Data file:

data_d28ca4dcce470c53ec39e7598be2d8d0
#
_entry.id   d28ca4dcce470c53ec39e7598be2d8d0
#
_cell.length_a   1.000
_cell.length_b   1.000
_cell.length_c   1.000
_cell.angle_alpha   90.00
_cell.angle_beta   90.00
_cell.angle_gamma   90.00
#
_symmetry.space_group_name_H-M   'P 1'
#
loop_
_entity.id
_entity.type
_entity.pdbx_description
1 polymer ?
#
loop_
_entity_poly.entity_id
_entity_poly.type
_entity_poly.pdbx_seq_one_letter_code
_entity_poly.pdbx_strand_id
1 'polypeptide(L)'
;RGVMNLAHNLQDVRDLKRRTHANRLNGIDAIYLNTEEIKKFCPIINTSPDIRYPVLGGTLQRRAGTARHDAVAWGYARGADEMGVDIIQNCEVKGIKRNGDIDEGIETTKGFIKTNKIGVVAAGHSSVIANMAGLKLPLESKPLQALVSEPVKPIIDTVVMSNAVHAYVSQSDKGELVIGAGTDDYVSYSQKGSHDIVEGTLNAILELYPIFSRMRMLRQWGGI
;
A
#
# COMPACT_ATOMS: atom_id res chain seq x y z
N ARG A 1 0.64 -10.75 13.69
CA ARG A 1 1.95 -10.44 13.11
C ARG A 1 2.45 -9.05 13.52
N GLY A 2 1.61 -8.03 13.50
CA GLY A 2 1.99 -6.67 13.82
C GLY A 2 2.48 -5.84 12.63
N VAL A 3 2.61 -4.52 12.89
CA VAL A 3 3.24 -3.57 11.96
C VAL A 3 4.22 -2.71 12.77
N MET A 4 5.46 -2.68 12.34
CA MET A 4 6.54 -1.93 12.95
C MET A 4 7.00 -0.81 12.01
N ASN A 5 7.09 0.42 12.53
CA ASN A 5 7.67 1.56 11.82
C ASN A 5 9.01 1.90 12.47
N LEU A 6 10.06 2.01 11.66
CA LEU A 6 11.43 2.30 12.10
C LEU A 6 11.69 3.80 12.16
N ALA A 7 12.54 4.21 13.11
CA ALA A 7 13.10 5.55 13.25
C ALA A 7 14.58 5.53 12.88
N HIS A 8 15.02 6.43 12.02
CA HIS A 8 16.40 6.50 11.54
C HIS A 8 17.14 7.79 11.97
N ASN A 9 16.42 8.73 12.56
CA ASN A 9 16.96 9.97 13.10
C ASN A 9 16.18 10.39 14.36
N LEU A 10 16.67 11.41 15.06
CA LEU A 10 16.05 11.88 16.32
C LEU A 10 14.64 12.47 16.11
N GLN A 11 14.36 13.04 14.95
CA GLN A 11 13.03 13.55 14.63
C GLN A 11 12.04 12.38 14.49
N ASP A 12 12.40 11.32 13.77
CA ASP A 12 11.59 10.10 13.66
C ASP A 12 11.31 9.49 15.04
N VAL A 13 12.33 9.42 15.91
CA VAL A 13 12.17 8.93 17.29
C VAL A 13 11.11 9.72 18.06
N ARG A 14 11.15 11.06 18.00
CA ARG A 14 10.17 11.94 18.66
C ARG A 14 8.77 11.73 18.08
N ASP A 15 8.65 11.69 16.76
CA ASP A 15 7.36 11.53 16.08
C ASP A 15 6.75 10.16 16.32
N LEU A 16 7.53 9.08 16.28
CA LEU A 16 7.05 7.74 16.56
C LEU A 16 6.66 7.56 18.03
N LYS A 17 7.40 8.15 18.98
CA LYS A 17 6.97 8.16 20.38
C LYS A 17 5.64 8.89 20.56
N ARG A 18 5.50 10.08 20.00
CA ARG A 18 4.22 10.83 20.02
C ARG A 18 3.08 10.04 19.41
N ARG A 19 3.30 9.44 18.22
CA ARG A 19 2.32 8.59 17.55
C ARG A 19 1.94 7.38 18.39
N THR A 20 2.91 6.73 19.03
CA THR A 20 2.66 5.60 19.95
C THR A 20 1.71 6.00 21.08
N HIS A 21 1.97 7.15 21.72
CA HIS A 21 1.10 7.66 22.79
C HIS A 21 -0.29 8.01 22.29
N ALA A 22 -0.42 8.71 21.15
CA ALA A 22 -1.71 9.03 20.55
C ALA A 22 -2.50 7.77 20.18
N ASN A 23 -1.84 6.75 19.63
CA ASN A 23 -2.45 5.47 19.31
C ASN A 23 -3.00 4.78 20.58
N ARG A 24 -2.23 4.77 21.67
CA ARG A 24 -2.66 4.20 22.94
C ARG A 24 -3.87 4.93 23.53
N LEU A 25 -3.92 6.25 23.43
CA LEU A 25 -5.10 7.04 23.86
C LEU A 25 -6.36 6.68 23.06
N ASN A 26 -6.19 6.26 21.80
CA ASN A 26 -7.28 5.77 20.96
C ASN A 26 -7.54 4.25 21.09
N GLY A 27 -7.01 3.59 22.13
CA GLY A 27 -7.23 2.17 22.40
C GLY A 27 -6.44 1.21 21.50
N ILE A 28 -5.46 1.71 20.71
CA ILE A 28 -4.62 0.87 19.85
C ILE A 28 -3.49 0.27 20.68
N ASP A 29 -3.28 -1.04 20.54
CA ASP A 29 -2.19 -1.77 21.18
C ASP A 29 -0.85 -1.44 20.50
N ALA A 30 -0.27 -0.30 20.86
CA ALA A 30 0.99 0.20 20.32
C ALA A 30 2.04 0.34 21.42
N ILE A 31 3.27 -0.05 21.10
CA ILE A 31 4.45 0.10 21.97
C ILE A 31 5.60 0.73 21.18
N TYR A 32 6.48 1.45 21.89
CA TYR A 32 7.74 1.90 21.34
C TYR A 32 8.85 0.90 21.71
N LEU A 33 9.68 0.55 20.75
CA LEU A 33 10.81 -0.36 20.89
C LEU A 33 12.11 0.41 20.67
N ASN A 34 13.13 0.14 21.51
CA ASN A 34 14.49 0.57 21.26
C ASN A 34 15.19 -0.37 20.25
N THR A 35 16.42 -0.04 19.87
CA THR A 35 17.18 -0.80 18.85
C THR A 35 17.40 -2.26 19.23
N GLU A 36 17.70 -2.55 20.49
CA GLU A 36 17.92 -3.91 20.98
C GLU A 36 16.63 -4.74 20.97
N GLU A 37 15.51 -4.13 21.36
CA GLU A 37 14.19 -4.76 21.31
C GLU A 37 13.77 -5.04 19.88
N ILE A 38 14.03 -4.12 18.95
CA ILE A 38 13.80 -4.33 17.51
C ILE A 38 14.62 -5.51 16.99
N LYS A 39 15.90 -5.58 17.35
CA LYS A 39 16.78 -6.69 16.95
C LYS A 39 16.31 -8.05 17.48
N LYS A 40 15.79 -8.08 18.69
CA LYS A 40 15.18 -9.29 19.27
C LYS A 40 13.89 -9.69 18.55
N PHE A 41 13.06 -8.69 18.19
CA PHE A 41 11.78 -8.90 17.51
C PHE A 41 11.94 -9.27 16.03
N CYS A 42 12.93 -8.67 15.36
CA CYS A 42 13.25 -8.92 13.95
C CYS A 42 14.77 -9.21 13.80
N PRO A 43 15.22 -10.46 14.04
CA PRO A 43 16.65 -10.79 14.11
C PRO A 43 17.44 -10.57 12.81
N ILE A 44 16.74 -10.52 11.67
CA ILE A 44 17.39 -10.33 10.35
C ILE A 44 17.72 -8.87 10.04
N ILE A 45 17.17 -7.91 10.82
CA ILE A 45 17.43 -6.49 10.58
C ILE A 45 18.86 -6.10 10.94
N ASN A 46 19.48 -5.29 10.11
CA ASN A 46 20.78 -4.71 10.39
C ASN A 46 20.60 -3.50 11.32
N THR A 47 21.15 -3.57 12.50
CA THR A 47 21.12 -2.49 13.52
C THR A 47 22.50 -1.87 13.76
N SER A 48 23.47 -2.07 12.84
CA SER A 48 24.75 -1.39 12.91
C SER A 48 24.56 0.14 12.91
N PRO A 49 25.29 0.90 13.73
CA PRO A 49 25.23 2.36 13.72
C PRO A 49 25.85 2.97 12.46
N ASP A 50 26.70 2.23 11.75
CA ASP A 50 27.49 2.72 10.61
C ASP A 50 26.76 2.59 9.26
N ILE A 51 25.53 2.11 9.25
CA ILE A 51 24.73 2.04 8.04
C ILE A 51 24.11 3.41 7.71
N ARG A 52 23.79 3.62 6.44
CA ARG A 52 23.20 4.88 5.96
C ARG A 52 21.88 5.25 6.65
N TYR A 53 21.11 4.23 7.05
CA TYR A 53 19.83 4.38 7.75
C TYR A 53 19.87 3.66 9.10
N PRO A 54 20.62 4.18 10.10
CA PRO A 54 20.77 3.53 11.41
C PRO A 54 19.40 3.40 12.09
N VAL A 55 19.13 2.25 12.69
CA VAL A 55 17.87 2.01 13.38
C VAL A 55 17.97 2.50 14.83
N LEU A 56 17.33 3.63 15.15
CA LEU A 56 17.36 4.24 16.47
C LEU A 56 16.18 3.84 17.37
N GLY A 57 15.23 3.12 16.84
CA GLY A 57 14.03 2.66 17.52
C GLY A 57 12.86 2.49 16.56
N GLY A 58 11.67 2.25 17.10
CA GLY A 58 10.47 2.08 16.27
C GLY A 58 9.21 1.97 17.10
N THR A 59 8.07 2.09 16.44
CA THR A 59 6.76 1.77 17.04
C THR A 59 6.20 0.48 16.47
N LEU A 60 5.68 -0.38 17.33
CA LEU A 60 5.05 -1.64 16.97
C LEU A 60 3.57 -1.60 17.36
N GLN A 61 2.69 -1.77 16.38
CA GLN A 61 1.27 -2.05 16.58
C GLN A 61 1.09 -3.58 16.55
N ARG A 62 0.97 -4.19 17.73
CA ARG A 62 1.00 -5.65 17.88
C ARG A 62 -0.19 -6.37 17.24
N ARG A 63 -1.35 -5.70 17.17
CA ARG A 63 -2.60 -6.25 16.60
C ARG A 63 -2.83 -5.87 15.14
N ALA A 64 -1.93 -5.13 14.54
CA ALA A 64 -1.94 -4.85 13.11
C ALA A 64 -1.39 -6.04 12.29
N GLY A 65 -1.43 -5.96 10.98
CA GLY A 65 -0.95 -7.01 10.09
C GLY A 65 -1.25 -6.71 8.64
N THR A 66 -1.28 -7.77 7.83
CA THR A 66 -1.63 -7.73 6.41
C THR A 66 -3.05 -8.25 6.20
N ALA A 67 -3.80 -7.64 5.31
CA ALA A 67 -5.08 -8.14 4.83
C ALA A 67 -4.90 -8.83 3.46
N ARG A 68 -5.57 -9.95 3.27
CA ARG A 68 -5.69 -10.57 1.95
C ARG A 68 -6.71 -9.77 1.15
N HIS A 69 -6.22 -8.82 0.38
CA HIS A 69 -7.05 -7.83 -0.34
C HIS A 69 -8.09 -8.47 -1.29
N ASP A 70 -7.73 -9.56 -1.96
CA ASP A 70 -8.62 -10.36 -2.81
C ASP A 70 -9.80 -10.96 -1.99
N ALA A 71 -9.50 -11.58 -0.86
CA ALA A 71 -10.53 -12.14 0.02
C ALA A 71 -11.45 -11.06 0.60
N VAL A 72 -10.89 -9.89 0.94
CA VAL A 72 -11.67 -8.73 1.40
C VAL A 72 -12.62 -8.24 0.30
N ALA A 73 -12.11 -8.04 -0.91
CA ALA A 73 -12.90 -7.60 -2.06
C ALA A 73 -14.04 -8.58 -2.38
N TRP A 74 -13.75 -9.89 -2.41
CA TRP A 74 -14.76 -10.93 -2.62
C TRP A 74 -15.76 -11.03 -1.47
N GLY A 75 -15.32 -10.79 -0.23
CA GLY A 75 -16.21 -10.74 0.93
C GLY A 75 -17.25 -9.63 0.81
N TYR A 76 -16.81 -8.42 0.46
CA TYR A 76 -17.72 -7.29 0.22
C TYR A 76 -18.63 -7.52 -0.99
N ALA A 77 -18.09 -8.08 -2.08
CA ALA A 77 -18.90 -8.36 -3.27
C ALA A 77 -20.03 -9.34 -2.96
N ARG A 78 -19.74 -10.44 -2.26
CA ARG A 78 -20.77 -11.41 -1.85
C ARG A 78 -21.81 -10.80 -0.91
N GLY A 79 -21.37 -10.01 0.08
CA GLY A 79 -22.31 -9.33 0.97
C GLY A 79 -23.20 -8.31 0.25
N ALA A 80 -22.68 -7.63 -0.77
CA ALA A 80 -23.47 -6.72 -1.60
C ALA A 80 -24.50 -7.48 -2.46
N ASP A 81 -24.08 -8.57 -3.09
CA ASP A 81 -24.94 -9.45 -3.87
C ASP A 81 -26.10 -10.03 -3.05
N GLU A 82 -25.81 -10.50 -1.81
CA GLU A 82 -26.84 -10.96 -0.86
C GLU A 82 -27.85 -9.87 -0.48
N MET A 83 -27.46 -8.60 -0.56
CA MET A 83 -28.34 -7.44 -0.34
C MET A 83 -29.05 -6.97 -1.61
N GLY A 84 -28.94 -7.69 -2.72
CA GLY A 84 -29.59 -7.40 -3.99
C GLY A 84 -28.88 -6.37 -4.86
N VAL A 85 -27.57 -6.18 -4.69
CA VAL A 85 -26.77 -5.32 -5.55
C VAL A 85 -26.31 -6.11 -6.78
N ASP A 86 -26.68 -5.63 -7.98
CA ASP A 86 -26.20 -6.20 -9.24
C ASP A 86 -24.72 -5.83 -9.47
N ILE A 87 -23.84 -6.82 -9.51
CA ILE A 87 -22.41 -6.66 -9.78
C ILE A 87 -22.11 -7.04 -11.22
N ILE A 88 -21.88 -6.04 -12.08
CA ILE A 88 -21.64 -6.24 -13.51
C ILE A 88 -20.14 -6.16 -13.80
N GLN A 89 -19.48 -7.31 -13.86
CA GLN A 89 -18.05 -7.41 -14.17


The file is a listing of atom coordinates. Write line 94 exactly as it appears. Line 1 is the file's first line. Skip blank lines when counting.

N ALA A 22 -0.42 8.71 21.15